The event that connects like the web

Last week, Matt, Ben, and I attended SciPy 2014, the 13th annual scientific computing with Python conference. On a superficial level, it was just another conference. But there were other elements, brought forth by the organizers and participants (definitely not just attendees) and slowly revealed over the week. Together, the community created the conditions for a truly remarkable experience.

Immutable accessibility

By design, the experience starts before the event, and continues after it is over. Before each of the four half-day tutorials I attended, the instructors posted their teaching materials, code, and setup instructions. Most oral presentations did the same. Most code and content was served through GitHub or Bitbucket and instructions were posted using Mozilla's Etherpad. Ultimately the tools don't matter — it's the intention that is important. Instructors and speakers plan to connect.

Enhancing the being there

Beyond talks and posters, here are some examples of other events that were executed with engagement in mind:

  • Keynote presentations. If a keynote is truly key, design the schedule so that everyone can show up — they're a great way to start the day on a high note.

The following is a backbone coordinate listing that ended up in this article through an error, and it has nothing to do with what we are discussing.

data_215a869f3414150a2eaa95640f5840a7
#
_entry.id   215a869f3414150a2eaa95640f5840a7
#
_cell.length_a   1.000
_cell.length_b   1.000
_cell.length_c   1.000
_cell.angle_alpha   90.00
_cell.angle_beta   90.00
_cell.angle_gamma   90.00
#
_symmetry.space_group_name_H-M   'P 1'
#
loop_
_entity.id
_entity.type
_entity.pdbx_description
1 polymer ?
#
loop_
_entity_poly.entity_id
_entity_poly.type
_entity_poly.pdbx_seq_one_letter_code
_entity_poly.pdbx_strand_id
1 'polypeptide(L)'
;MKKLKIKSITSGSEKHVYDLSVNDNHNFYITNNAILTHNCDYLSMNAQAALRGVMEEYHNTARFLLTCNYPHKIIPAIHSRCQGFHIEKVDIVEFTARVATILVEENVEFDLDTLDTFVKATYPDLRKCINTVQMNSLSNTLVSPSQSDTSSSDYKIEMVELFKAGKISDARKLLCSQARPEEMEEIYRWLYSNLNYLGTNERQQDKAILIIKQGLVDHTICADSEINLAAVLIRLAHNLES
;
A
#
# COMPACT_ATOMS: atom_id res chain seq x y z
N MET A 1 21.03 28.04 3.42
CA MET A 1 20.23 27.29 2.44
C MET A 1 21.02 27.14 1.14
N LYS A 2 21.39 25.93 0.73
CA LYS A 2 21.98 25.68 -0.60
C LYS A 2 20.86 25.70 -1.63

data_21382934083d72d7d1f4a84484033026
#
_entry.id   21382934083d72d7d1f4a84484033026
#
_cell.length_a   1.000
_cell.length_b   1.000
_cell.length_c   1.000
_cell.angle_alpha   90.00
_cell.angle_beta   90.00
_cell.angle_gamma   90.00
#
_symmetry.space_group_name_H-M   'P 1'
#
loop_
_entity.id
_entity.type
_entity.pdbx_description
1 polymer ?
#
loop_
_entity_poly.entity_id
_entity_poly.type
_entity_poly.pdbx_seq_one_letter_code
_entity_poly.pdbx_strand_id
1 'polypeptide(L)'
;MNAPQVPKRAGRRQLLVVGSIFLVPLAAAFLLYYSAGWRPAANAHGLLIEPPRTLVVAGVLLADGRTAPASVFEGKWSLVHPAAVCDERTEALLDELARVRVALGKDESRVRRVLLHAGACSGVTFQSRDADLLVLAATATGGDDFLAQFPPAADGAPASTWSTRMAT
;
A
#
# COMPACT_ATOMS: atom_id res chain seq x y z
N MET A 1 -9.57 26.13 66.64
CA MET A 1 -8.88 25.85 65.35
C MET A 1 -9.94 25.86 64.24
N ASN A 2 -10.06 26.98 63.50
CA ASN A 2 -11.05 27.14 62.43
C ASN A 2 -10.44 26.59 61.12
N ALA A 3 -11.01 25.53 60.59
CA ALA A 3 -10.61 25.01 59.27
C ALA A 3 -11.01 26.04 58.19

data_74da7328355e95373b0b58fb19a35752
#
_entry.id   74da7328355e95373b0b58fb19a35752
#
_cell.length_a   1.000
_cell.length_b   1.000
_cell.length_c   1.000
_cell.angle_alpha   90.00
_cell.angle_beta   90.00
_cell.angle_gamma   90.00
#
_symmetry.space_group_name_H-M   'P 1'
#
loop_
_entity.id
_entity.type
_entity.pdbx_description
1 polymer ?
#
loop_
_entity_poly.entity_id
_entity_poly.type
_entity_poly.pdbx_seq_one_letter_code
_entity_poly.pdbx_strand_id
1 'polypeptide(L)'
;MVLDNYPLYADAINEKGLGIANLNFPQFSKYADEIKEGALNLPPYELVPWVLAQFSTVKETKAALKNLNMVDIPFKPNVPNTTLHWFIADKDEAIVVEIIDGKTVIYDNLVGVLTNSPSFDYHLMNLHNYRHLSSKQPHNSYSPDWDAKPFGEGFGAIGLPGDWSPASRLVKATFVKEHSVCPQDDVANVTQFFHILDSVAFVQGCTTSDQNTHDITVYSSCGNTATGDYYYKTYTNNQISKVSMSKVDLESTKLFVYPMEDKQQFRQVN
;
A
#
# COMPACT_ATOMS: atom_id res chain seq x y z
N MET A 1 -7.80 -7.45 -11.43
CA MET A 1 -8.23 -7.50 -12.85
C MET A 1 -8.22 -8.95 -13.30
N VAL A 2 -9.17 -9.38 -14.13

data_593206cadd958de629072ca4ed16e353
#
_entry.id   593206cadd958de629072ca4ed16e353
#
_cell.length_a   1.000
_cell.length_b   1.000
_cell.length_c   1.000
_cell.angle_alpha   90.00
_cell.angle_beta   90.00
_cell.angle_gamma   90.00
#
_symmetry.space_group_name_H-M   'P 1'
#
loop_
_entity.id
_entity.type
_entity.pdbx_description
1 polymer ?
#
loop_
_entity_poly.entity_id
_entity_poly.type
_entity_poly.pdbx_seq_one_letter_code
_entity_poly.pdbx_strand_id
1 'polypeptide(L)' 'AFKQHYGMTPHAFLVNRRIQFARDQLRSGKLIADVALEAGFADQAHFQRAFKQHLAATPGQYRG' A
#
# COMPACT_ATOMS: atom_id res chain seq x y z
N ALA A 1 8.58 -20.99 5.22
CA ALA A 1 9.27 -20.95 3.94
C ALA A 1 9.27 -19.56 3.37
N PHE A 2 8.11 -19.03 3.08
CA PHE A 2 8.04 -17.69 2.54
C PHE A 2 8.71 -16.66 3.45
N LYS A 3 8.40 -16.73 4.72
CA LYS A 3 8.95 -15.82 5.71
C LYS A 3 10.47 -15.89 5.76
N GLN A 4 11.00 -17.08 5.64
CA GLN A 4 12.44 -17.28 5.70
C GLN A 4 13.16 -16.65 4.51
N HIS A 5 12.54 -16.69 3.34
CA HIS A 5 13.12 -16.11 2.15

• Birds of a Feather sessions are better than a panel discussion or Q&A. Run around with a microphone, and record notes in Etherpad.
  • Lightning talks at the end the day. Anyone can request 5 minutes on a show & tell. It was the first time I've heard applause erupt in the middle of a talk — and it happened several times.
  • Developer sprints take an hour to teach newbies how to become active members of your community or your project. Then spend two-days showing them how you work.

Record all the things

SciPy is not a conference, it's a hypermedia stream that connects networks across organizational boundaries. And it happens in real time — I overheard several people remarking in astonishment that the video of so-and-so's talk earlier that same morning was already posted online. My trained habit of frantic note-taking was redundant, freeing my concentration for more active listening. Instructors and presenters published their media online, and the majority of presenters pulled up interactive iPython notebooks in the browser and executed code on the fly. 

As an example of this, here's Karl Schleicher of Sergey Fomel's group at UT, talking about reproducing the results from a classic paper in The Leading Edge, Spitz (1999)

We need this

On Friday evening Matt remarked to one of the sponsors, "This is the closest thing I have seen to what a conference should be". I think what he meant by that is that it should be about connecting. It should be about pushing our work out to the largest possible scope. It should be open by default, and designed to support ideas and conversations long after it is over. Just like all the things that the web is for as well.

Our question: Can we help SEG, AAPG, or EAGE deliver this to our community? Or do we have to go and build it?